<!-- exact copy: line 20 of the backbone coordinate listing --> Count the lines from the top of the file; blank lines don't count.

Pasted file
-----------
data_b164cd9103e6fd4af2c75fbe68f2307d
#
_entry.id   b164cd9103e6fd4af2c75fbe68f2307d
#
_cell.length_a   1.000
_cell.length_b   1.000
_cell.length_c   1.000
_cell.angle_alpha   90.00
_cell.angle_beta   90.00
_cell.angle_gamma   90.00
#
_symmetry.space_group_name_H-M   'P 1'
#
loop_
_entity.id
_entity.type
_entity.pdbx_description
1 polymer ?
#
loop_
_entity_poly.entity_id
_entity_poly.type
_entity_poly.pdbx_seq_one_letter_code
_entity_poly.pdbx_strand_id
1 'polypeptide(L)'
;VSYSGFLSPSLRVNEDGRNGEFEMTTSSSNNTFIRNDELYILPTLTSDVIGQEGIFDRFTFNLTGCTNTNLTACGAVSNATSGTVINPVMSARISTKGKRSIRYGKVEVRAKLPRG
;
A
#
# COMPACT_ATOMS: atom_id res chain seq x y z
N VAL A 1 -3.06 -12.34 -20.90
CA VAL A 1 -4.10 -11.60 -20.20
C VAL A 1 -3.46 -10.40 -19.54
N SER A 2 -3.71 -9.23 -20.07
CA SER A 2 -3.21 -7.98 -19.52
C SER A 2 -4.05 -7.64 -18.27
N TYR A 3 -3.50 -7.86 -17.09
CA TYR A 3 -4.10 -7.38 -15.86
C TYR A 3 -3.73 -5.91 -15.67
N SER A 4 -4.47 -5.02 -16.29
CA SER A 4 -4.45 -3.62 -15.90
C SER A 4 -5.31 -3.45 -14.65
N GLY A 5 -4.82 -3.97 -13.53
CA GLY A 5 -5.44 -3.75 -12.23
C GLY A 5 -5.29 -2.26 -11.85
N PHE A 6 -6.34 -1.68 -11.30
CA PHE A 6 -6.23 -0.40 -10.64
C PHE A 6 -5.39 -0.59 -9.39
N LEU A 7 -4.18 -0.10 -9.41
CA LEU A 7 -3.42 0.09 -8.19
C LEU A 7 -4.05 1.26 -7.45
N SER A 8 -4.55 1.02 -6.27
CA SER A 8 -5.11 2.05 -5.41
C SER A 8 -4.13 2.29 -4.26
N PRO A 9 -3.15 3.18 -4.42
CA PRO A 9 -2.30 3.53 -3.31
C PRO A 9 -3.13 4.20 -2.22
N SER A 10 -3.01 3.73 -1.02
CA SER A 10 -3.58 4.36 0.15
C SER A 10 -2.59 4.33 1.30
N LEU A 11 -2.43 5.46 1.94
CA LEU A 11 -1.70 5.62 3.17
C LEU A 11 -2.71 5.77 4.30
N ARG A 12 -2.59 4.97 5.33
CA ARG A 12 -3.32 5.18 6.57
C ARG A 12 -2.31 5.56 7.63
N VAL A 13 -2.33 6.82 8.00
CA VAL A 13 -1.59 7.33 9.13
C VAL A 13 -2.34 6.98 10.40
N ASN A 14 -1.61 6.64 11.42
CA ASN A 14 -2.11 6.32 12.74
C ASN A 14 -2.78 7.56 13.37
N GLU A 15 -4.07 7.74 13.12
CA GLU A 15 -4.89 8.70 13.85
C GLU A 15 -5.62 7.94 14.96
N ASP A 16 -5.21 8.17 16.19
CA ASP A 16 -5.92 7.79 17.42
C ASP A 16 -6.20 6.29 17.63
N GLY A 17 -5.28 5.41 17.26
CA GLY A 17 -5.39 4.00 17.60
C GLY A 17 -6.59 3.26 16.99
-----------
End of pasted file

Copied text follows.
loop_